U.S. interests and values, particularly when it comes to transforming the governance and political institutions of other countries, are almost always at odds with one another, according to veteran foreign policy operatives Aaron David Miller and David Sokolsky. Not only does America lack the capacity to reconcile them, but it also may not always be prudent to try, they write for the American Interest:
First, American exceptionalism, particularly when it comes to exporting our values and way of life to others, stops at the water’s edge. The values we proclaim may well be universal in the abstract, but they are also a unique product of our history, geography, and political system. They are not made for export….
Second, this magical thinking—that either through persuasion or pressure the United States can shape or influence in any fundamental way how other governments treat their own citizens and minorities—also reflects a galactic misunderstanding of authoritarianism. Whether it’s the acquiescent authoritarians like those of Saudi Arabia or the adversarial ones such as those ruling Iran, the prime objective of the rulers is to guarantee their own tenure and literal survival. U.S.-fostered democracy promotion threatens the system that perpetuates their power and privileges. …
Third, human rights doctrines that seek to straitjacket the United States into behaving consistently deny a great power the flexibility it requires to deal with the world as it is. And foreign policy in that world is necessarily filled with inconsistencies and anomalies that can’t be reconciled with cookie-cutter slogans that don’t take into account diverse and singular U.S. interests….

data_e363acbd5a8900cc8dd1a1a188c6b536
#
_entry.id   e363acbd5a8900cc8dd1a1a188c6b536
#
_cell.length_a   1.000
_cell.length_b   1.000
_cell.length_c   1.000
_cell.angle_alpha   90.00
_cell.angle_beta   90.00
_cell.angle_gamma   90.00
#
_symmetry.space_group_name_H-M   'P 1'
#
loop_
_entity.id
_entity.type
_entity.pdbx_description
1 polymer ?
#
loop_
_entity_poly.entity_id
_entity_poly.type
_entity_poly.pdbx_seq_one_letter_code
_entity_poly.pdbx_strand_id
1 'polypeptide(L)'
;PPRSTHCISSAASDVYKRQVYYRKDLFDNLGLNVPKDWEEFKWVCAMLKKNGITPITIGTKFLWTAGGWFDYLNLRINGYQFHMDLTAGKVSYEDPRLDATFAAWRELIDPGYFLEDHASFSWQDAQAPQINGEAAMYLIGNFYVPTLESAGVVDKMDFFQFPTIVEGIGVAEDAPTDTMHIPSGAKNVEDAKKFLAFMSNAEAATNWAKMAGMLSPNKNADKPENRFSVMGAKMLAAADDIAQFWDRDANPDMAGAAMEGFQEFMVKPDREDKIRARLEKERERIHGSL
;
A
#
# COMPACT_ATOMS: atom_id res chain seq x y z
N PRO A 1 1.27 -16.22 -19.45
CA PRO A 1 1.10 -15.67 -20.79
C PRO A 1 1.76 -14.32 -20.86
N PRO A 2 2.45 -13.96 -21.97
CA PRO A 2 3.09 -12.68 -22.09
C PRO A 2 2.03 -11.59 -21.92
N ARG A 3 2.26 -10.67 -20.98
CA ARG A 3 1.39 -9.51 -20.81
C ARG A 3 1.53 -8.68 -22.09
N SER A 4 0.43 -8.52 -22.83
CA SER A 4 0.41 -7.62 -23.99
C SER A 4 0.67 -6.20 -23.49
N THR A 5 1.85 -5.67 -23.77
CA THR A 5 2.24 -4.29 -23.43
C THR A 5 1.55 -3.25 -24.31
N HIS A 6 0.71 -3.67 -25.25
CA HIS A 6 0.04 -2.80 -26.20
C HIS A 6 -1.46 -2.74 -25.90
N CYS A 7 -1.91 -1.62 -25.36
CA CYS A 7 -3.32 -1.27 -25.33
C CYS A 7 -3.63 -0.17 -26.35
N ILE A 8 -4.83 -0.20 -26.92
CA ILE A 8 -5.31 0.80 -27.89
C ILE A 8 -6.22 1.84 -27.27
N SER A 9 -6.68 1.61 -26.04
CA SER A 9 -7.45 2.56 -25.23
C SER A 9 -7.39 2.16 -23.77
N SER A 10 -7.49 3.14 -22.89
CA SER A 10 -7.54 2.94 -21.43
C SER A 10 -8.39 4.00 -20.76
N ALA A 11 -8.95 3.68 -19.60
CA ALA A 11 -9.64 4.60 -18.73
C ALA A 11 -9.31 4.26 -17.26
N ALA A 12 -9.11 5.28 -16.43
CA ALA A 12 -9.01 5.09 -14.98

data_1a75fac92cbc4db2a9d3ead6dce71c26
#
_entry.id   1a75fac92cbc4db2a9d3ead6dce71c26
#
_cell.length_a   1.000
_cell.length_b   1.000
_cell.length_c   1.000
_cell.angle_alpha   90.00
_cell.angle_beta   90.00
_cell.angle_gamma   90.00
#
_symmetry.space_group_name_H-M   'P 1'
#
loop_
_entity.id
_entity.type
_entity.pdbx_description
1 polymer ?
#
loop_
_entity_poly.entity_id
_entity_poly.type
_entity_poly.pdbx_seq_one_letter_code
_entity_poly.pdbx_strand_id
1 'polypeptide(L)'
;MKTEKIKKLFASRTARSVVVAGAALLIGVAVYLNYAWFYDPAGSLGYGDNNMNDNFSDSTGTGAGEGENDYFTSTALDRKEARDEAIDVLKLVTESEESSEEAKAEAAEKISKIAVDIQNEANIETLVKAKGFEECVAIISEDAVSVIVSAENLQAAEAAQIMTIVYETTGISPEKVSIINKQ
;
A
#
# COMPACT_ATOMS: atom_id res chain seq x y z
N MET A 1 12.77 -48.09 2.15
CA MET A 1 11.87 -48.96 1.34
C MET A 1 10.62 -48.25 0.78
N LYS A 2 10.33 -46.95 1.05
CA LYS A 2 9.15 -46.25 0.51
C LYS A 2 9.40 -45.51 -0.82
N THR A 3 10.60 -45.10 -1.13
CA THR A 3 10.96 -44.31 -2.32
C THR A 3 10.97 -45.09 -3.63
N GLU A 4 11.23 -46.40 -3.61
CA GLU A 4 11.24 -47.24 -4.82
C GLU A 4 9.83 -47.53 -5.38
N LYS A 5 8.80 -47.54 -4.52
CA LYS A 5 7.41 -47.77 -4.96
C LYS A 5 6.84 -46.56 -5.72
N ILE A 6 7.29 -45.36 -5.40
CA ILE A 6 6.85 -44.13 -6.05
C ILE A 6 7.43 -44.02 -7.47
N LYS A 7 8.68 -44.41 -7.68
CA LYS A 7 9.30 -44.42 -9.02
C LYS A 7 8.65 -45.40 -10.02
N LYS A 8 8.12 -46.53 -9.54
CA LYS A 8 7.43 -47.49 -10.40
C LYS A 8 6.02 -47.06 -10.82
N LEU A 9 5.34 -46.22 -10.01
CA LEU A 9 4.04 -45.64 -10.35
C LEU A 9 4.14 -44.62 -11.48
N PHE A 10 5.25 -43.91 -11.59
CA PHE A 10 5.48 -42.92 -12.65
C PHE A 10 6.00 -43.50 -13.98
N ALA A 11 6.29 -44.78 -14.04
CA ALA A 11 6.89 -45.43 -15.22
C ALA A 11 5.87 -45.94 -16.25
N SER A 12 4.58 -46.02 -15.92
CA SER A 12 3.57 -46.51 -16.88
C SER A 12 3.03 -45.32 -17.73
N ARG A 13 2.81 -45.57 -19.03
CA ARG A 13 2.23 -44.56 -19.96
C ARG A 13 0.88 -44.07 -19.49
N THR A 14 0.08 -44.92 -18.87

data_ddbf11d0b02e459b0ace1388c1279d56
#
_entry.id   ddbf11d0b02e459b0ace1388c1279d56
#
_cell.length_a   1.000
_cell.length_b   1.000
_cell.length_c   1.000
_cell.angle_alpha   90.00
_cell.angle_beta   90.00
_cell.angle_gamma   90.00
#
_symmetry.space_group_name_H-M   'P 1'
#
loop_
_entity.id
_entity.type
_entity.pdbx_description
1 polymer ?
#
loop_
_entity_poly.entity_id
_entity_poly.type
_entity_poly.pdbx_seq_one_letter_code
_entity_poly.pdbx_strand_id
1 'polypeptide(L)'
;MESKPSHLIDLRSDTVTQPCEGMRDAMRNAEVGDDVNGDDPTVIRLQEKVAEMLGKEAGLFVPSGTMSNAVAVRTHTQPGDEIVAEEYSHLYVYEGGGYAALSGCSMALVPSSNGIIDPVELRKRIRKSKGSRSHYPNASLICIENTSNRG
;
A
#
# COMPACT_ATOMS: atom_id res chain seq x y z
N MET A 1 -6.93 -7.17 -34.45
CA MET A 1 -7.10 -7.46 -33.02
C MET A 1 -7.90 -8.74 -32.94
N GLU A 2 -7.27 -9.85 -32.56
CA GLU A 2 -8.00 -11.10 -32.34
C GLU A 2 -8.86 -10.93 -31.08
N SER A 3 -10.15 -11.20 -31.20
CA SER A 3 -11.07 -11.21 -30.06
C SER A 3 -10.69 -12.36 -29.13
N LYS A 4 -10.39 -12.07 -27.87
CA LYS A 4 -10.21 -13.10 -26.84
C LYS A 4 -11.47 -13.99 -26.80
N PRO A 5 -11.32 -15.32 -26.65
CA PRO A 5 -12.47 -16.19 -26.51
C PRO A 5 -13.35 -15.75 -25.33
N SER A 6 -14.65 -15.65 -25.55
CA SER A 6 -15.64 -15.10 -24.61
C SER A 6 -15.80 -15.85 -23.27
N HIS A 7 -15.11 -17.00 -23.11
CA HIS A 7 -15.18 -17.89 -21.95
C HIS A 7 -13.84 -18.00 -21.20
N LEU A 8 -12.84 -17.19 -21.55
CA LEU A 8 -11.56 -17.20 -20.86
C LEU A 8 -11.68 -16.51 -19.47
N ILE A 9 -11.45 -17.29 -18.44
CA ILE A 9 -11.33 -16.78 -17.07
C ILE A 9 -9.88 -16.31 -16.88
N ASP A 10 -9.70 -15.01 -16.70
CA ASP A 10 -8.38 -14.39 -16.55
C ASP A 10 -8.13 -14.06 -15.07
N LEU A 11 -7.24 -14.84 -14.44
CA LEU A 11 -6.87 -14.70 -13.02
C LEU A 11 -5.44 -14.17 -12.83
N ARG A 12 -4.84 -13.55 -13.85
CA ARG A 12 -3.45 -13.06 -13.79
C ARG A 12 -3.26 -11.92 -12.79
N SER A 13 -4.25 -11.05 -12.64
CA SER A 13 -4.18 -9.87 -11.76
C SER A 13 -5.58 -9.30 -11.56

Fourth, it is neither virtuous nor smart to articulate unrealistic doctrines or unattainable goals that allow the gap between our rhetoric on democracy and human rights and our actions to become so large that our credibility is swallowed by the void separating the two. … Given the extreme difficulty the United States has experienced in spreading democracy, the solution to closing this gap is not to double-down on our democracy commitments but to temper our ambitions and act with greater restraint.
The spread of democracy is in the U.S. interest,” they add:
Our values are ultimately our interests. But we need to promote them in more measured ways and with the lowest of expectations. As one democracy expert has observed, the most effective approach is to pursue “good enough governance,” which prioritizes security, the delivery of basic services, and economic growth over the promulgation of democratic practices, which the United States has zero chance of implementing.